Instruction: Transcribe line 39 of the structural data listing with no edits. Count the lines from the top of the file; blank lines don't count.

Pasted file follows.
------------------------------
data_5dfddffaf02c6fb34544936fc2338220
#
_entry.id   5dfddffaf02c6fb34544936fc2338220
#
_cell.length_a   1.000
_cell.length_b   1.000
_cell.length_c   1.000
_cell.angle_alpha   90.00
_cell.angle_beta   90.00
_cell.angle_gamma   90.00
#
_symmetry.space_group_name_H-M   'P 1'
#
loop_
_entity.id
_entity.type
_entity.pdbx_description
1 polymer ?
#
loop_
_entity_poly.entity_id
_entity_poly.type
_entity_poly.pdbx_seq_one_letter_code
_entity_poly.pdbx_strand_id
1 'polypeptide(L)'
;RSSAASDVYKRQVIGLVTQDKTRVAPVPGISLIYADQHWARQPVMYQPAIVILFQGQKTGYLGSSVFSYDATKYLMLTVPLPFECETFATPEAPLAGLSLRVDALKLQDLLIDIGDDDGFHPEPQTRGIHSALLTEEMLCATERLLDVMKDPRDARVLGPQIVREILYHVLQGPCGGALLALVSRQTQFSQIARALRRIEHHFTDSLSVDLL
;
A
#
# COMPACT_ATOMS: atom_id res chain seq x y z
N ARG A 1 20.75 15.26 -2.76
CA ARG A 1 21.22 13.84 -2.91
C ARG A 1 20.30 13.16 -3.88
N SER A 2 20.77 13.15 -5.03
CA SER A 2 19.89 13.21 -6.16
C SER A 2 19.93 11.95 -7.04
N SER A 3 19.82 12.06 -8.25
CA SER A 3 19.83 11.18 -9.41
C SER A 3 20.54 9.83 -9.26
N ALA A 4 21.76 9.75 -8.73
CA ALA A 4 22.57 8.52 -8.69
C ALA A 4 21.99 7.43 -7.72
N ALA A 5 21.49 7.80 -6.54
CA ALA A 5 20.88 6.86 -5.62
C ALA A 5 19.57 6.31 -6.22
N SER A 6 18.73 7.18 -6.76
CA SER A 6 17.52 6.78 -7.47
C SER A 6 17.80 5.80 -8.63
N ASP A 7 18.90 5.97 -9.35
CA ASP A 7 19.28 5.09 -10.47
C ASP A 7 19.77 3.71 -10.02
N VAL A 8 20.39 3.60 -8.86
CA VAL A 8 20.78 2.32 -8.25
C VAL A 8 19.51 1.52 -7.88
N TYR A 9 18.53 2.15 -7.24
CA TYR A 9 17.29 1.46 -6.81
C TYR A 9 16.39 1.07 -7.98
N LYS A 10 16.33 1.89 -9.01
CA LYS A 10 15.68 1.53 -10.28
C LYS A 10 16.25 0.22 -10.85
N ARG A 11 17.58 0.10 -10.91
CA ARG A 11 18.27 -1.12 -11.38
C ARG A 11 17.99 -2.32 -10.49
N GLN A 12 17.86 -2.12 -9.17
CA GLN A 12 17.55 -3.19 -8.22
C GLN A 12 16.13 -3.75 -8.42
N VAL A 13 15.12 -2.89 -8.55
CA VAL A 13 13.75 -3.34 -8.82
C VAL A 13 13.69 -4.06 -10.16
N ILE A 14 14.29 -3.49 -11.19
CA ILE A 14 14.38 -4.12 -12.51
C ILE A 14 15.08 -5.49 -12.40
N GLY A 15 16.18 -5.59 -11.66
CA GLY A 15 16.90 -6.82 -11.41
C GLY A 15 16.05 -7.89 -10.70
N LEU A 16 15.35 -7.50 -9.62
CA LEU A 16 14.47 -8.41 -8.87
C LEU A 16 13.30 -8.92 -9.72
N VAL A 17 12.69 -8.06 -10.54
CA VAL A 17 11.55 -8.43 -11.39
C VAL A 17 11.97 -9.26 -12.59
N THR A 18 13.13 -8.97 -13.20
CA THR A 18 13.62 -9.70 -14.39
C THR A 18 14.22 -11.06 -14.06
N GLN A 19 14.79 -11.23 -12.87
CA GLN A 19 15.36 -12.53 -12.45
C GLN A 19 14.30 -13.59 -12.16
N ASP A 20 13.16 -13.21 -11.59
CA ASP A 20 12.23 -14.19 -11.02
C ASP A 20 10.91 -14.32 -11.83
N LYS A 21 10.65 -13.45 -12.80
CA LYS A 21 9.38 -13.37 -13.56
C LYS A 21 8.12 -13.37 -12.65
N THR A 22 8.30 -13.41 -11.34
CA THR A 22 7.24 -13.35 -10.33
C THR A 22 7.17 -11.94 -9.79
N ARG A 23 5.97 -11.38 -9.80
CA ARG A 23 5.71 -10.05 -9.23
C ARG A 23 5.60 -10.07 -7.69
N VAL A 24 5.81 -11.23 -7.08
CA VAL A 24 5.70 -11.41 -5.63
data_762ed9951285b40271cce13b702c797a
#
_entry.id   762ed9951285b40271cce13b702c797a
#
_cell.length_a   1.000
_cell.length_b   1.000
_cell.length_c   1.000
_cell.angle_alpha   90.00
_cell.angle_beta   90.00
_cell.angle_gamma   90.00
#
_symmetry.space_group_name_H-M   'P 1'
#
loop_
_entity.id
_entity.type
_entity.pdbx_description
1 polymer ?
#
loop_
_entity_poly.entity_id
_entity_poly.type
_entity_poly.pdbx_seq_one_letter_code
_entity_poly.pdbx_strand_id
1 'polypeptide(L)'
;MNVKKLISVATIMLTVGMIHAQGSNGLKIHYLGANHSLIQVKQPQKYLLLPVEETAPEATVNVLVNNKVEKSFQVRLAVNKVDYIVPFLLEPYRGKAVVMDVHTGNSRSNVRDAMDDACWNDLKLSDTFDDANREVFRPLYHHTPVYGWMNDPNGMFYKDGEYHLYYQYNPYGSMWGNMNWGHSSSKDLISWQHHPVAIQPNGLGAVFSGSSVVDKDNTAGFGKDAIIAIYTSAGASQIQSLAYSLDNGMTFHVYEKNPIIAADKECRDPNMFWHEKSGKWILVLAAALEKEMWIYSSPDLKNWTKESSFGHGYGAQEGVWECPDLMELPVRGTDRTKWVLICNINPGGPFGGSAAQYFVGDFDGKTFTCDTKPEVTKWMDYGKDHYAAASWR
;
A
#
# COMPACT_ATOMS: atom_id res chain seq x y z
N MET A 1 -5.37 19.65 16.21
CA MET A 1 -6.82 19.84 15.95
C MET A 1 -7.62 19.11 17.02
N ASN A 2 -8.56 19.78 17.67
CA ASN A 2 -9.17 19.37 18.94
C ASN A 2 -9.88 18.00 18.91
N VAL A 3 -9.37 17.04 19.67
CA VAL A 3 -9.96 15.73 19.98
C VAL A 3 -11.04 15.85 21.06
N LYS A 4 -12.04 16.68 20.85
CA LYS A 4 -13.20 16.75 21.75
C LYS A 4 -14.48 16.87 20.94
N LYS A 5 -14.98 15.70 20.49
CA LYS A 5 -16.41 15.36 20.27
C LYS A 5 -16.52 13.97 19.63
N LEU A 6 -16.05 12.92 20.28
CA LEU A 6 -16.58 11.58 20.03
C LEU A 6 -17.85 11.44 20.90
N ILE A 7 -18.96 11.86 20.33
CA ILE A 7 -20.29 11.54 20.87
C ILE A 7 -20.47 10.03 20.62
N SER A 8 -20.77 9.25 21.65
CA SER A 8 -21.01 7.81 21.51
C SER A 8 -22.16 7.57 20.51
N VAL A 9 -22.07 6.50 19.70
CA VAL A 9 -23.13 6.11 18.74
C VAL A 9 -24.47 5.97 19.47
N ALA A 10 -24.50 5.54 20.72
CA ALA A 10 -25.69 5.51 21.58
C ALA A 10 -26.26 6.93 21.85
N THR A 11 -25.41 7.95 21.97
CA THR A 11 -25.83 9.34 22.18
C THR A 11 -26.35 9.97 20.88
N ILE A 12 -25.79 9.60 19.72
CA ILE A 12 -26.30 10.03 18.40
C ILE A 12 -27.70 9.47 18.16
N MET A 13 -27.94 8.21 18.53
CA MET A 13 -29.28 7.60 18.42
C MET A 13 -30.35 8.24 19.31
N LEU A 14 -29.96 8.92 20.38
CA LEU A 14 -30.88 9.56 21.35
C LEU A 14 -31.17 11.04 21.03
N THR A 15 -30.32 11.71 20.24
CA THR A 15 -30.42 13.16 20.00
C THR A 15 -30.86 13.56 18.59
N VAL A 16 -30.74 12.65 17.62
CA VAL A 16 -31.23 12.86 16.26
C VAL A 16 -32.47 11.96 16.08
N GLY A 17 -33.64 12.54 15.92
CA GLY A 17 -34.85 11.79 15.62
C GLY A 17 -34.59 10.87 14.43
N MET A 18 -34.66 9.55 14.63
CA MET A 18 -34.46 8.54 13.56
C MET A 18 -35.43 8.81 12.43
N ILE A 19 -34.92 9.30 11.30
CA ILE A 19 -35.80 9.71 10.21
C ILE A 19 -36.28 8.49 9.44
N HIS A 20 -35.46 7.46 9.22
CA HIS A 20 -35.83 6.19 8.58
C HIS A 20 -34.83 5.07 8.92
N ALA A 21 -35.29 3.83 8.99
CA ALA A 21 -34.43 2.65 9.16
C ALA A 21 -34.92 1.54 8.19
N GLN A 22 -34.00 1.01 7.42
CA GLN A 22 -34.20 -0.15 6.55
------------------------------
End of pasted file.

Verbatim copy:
C SER A 3 20.54 9.83 -9.26